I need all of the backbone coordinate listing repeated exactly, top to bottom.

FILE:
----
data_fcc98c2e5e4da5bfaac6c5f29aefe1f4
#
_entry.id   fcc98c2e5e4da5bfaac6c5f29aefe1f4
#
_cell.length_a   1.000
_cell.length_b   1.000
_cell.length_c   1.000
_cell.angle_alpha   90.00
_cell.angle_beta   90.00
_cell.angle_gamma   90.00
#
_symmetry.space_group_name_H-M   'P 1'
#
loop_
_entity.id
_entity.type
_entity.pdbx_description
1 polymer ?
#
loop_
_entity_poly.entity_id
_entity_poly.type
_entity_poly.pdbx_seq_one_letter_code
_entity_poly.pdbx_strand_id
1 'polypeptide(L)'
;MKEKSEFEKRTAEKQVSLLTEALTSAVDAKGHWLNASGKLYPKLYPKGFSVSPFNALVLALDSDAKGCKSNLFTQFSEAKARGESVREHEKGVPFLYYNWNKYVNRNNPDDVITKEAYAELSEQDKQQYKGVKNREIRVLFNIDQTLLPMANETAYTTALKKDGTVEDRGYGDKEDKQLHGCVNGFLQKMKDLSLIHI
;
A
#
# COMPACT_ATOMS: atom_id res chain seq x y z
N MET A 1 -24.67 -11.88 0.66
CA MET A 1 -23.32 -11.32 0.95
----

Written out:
data_fcc98c2e5e4da5bfaac6c5f29aefe1f4
#
_entry.id   fcc98c2e5e4da5bfaac6c5f29aefe1f4
#
_cell.length_a   1.000
_cell.length_b   1.000
_cell.length_c   1.000
_cell.angle_alpha   90.00
_cell.angle_beta   90.00
_cell.angle_gamma   90.00
#
_symmetry.space_group_name_H-M   'P 1'
#
loop_
_entity.id
_entity.type
_entity.pdbx_description
1 polymer ?
#
loop_
_entity_poly.entity_id
_entity_poly.type
_entity_poly.pdbx_seq_one_letter_code
_entity_poly.pdbx_strand_id
1 'polypeptide(L)'
;MKEKSEFEKRTAEKQVSLLTEALTSAVDAKGHWLNASGKLYPKLYPKGFSVSPFNALVLALDSDAKGCKSNLFTQFSEAKARGESVREHEKGVPFLYYNWNKYVNRNNPDDVITKEAYAELSEQDKQQYKGVKNREIRVLFNIDQTLLPMANETAYTTALKKDGTVEDRGYGDKEDKQLHGCVNGFLQKMKDLSLIHI
;
A
#
# COMPACT_ATOMS: atom_id res chain seq x y z
N MET A 1 -24.67 -11.88 0.66
CA MET A 1 -23.32 -11.32 0.95